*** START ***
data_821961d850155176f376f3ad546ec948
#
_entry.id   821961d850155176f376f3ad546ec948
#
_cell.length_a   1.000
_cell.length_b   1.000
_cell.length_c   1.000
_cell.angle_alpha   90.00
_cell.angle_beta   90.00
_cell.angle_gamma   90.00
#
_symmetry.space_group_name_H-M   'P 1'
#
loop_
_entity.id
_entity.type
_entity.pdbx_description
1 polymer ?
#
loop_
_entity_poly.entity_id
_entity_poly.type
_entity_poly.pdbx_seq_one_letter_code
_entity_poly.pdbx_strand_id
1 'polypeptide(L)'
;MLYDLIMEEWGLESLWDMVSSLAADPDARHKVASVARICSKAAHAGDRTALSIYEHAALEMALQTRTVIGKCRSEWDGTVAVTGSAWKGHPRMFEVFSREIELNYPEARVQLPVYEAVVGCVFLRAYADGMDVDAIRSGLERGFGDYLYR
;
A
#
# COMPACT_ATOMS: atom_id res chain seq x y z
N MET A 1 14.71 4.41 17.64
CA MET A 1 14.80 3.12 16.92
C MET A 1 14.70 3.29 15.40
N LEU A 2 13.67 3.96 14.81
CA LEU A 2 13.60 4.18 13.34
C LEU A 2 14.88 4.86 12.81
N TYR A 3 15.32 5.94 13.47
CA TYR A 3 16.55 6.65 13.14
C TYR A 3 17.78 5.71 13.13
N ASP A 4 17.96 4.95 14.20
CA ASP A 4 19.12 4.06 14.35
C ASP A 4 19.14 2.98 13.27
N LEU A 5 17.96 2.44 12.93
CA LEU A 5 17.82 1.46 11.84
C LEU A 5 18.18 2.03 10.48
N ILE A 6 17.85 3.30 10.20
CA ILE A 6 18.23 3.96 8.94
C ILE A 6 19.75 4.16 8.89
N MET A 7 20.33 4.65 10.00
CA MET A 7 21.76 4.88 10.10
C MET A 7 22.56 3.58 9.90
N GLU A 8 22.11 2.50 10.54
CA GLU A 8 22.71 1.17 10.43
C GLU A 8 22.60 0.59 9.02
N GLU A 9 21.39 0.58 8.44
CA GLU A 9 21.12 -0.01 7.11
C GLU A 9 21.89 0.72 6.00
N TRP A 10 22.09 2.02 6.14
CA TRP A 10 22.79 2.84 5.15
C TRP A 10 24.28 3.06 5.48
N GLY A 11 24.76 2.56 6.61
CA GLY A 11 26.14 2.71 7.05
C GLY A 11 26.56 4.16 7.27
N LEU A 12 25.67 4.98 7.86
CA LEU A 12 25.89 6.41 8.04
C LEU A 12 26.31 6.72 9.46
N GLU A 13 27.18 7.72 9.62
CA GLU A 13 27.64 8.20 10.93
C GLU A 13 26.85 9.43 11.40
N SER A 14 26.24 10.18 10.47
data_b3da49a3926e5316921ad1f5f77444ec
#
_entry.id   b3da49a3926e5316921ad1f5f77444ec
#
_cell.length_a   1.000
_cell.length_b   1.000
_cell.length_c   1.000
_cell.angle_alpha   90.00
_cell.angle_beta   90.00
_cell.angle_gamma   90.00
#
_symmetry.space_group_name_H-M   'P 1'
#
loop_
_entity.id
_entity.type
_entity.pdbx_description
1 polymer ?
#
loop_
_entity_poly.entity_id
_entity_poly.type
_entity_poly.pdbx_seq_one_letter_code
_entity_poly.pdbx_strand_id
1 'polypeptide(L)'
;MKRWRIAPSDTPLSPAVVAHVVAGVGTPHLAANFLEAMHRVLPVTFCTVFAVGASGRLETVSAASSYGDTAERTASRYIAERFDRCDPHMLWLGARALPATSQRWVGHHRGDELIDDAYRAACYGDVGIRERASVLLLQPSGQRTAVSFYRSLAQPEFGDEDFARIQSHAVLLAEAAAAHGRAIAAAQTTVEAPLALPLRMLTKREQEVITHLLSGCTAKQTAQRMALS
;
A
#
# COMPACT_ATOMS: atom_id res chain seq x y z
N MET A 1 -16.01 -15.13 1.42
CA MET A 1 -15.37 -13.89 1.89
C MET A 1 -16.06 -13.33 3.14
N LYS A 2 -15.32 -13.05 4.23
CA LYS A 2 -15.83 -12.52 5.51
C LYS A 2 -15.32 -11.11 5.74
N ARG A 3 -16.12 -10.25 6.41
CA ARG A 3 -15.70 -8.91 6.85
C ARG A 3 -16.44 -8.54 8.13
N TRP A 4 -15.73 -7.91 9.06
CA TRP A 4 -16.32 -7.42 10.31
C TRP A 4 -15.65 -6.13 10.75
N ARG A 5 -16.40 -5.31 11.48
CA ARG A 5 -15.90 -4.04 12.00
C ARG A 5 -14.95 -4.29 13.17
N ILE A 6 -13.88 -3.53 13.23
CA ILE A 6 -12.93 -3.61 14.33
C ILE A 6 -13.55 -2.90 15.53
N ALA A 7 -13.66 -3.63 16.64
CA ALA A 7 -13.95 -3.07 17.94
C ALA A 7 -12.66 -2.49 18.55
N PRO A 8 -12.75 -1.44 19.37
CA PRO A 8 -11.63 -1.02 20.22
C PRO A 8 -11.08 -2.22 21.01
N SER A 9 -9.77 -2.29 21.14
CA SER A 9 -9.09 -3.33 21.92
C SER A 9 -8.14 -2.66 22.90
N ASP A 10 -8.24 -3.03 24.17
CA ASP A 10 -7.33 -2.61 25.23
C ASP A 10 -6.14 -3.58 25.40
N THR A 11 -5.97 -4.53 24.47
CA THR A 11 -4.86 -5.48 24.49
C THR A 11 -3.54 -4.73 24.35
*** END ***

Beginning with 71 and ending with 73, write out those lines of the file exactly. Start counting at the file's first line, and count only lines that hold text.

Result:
data_b3da49a3926e5316921ad1f5f77444ec
#
_entry.id   b3da49a3926e5316921ad1f5f77444ec